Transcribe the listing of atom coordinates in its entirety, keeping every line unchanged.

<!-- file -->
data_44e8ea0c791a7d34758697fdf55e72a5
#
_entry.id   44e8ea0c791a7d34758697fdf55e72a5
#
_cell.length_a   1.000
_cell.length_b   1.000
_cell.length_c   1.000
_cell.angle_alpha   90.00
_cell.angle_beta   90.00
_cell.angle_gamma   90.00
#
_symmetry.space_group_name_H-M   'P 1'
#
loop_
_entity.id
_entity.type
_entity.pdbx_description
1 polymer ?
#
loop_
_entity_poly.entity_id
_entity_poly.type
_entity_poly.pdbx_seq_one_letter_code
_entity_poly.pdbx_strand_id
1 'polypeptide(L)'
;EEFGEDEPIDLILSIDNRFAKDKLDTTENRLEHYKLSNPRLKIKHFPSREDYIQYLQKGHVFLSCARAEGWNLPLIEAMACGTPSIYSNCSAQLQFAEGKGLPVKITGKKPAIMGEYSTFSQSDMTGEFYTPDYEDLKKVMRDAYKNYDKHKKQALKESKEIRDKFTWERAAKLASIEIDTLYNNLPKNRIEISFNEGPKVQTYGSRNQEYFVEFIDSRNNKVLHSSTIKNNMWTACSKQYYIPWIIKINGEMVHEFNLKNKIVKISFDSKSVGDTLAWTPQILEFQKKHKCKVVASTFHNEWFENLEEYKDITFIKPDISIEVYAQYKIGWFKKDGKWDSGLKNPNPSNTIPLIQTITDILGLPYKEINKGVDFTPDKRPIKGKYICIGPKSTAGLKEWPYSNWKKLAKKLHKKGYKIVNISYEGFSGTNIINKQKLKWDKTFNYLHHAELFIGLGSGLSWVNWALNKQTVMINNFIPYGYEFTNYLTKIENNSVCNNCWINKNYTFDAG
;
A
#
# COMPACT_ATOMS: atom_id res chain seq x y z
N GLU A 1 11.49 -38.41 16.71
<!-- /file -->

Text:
data_44e8ea0c791a7d34758697fdf55e72a5
#
_entry.id   44e8ea0c791a7d34758697fdf55e72a5
#
_cell.length_a   1.000
_cell.length_b   1.000
_cell.length_c   1.000
_cell.angle_alpha   90.00
_cell.angle_beta   90.00
_cell.angle_gamma   90.00
#
_symmetry.space_group_name_H-M   'P 1'
#
loop_
_entity.id
_entity.type
_entity.pdbx_description
1 polymer ?
#
loop_
_entity_poly.entity_id
_entity_poly.type
_entity_poly.pdbx_seq_one_letter_code
_entity_poly.pdbx_strand_id
1 'polypeptide(L)'
;EEFGEDEPIDLILSIDNRFAKDKLDTTENRLEHYKLSNPRLKIKHFPSREDYIQYLQKGHVFLSCARAEGWNLPLIEAMACGTPSIYSNCSAQLQFAEGKGLPVKITGKKPAIMGEYSTFSQSDMTGEFYTPDYEDLKKVMRDAYKNYDKHKKQALKESKEIRDKFTWERAAKLASIEIDTLYNNLPKNRIEISFNEGPKVQTYGSRNQEYFVEFIDSRNNKVLHSSTIKNNMWTACSKQYYIPWIIKINGEMVHEFNLKNKIVKISFDSKSVGDTLAWTPQILEFQKKHKCKVVASTFHNEWFENLEEYKDITFIKPDISIEVYAQYKIGWFKKDGKWDSGLKNPNPSNTIPLIQTITDILGLPYKEINKGVDFTPDKRPIKGKYICIGPKSTAGLKEWPYSNWKKLAKKLHKKGYKIVNISYEGFSGTNIINKQKLKWDKTFNYLHHAELFIGLGSGLSWVNWALNKQTVMINNFIPYGYEFTNYLTKIENNSVCNNCWINKNYTFDAG
;
A
#
# COMPACT_ATOMS: atom_id res chain seq x y z
N GLU A 1 11.49 -38.41 16.71